When Will You Accept Yourself?: Milk Fed

We don’t choose to exist on this earth any more than we choose who our mother might be. Accordingly, Melissa Broder’s latest, Milk Fed, wields Mother as the crux of Rachel’s daily struggle. Just three years after the release of The Pisces, Broder is building on an oeuvre of highly specialized neuroticism. The kind, they say, is unique to the Semitic mindset. And oh how … Continue reading When Will You Accept Yourself?: Milk Fed

Let me be more than a flicker, a distant face seen across zoom. by Joshua J. Hines

Was I ever anything but shadowcast on a prison wall? I’ve forgotten,how home can be anything but a cage full of silhouettes—people’s screen-lit formsflitting through my days like grief-stricken ghosts Each connection’s grown so cold absent of touch, will I remember warmth, too long removedfrom the sun, the world—all those people trapped inside? Will I know when I’m found chained to my laptop, watching life—afraid.I’ve lost … Continue reading Let me be more than a flicker, a distant face seen across zoom. by Joshua J. Hines

Sinbad’s Lament by Ron Kolm

I tumble over stormbad seasSandwiched betweenThe clouds and the deep.It’s been a terrible tripLasting foreverAnd I long for the safetyOf your harbor.  Sweetly asleep I soon shall beAfloat on currents of wind and rainUntil the final sea-change.  Weaving through the hazeWary gulls avoid my gaze.I wish they’d tell meWhat finally happenedTo dear old dirty Sinbad.  Continue reading Sinbad’s Lament by Ron Kolm

Poem by Emily Grace

It’s 2019 and I’m so rich I don’t hurt anymore I have an unlimited metrocard and the new romper from everlane and some really nice ravioli I ate the ravioli last night each bite costs $5I sent a tweet about political correctness and tried not to act vain If anyone’s out there do I really have to keep doing this? I found myself in a different life a world where you never got up and went to work before mewhere you retired before you … Continue reading Poem by Emily Grace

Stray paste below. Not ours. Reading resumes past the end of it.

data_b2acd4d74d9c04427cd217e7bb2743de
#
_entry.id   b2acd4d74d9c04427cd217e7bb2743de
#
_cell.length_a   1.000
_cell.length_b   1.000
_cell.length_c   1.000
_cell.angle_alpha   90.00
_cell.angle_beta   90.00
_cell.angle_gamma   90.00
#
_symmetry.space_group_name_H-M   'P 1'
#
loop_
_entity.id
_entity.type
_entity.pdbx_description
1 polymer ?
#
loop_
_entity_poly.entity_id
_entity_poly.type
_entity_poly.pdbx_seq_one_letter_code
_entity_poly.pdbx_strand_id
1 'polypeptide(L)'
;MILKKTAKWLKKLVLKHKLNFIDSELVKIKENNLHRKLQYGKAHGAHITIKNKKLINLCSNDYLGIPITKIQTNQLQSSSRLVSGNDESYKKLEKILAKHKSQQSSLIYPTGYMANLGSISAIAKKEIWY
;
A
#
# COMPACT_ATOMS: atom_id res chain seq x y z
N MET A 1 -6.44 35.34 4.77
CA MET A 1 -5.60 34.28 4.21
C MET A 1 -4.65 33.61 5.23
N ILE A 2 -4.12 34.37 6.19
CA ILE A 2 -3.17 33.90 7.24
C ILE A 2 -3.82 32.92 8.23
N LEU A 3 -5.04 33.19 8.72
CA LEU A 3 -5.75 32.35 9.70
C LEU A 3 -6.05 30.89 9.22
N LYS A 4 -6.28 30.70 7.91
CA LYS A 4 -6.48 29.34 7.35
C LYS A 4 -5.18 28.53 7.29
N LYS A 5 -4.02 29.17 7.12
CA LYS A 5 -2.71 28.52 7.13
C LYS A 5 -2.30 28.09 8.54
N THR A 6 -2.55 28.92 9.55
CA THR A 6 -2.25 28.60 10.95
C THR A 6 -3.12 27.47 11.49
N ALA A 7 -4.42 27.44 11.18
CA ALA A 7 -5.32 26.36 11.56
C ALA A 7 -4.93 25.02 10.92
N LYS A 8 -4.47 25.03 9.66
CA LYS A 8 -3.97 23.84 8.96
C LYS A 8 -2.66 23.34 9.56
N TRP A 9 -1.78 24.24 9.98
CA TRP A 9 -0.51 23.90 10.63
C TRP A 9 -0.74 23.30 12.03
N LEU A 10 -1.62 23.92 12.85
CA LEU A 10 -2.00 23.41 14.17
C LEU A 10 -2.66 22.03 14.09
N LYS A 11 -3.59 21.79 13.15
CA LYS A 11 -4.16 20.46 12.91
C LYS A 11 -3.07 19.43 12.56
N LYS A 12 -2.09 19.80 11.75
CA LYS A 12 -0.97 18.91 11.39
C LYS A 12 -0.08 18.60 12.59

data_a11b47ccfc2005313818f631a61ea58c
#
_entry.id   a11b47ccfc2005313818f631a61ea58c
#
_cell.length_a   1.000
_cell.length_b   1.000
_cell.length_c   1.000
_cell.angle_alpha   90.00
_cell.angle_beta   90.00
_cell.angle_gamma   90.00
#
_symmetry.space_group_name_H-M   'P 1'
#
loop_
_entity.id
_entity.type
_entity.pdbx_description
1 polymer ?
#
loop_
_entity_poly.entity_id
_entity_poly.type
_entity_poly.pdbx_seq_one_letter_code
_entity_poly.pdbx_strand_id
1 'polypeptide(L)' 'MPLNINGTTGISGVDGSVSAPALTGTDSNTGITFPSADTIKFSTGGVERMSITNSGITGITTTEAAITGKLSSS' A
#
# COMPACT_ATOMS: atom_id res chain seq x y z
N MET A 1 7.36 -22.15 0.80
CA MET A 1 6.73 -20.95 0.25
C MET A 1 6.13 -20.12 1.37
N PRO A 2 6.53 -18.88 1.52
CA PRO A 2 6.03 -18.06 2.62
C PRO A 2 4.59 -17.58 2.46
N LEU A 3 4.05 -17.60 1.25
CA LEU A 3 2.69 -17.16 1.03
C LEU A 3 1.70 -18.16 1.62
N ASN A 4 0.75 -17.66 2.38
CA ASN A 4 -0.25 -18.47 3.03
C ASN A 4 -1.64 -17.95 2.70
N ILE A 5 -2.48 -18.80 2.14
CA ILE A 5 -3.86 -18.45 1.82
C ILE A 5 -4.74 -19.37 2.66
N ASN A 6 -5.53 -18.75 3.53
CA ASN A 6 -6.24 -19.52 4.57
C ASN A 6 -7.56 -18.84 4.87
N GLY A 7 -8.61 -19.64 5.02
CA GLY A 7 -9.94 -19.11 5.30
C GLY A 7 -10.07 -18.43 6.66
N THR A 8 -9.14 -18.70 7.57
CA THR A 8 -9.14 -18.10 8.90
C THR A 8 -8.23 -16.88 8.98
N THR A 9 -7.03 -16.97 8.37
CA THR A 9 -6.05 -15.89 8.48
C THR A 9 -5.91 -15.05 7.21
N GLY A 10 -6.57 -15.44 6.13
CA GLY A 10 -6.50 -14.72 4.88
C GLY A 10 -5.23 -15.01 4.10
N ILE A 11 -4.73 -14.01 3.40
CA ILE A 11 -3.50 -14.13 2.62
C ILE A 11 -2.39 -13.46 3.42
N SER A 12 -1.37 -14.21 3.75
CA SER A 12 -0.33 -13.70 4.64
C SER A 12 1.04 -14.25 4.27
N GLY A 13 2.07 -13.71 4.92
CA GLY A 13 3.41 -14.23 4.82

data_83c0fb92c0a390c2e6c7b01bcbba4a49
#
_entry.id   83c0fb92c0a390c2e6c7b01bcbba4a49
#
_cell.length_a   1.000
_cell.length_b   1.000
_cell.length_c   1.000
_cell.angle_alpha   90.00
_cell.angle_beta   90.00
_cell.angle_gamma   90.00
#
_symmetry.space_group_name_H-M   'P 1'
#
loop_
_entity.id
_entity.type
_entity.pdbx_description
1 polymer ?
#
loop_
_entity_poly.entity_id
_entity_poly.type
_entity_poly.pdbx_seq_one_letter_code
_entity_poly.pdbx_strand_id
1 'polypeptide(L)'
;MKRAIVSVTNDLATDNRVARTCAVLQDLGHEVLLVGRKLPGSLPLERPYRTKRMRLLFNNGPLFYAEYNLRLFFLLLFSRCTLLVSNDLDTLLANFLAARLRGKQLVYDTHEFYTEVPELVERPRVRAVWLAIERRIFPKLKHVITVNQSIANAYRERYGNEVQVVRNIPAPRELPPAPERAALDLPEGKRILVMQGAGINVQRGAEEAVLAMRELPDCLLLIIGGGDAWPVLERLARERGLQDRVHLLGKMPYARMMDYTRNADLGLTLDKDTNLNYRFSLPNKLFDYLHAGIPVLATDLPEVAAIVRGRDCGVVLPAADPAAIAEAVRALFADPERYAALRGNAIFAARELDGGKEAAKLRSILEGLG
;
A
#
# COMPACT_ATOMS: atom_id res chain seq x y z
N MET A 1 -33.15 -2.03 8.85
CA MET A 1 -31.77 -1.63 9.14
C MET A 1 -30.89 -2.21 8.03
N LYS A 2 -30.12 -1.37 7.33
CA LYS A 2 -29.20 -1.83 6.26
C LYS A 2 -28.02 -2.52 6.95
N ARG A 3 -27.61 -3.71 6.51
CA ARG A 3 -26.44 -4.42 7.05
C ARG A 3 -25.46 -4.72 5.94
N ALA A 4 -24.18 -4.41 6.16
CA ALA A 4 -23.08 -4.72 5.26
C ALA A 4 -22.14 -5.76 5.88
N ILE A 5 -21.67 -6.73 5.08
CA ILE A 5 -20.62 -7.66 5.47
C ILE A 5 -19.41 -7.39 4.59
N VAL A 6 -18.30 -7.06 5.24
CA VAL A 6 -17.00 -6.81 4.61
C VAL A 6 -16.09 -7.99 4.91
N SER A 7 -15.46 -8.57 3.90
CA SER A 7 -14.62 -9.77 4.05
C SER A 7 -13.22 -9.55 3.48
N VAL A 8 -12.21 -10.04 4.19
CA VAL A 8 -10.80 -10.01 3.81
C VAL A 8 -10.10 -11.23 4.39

Invented Work and Patheticness…Not Amplified, But Described As Office Life Truly Is: Halle Butler’s Jillian and The New Me

Although released four years apart, there can be no denying that Halle Butler’s debut novel, Jillian, is now like a “sister book” to The New Me (you know, the way Taylor Swift’s folklore and evermore are “sister albums”). Variations on a theme, if you will, and an extremely grim one. Even if there are actually freaks in this world who–in the wake of corona “forcing” … Continue reading Invented Work and Patheticness…Not Amplified, But Described As Office Life Truly Is: Halle Butler’s Jillian and The New Me

Regular by H.E. Fisher

Gas is cheaper on the Jersey side of the Palisades Parkway.By law you can’t fill your own tank.The station attendant recognizes me, asks how I am.He knows I am headed to the hospital.Magical thinking is a fifty/fifty proposition.   Window rolled down, it’s all fumes.Have a good day, he says. As always.I saw him top off in the sideview.Costs more. Bad for the tank. Barely room for … Continue reading Regular by H.E. Fisher

Joan Didion Knows Where to Cut: Plucking Flowers With “Pretty Nancy”

The excitement surrounding Joan Didion’s release of a “new” book called Let Me Tell You What I Mean needn’t be mitigated by the fact that it is a collection of older essays (previously unreleased, therefore everything old is new again), gathered from 1968 to 2000. For Didion is perhaps at her most signaturely eviscerating during this period, and one wonders if a release of truly … Continue reading Joan Didion Knows Where to Cut: Plucking Flowers With “Pretty Nancy”

Chemical Imbalance by Zeke Greenwald

Were those really bats we sawover the Hinterhof?Or were they birds swirlingto show the evening off? And was it really hemlockWhich grew around the lake?Or was it an umbellifer,Which it wouldn’t kill to take? Was it really all that grey?Were the streets at night so dark?If Berlin was so morose,Luke, I need not pine at all. Yet German doctors wrote you rosesTo combat your stress.And … Continue reading Chemical Imbalance by Zeke Greenwald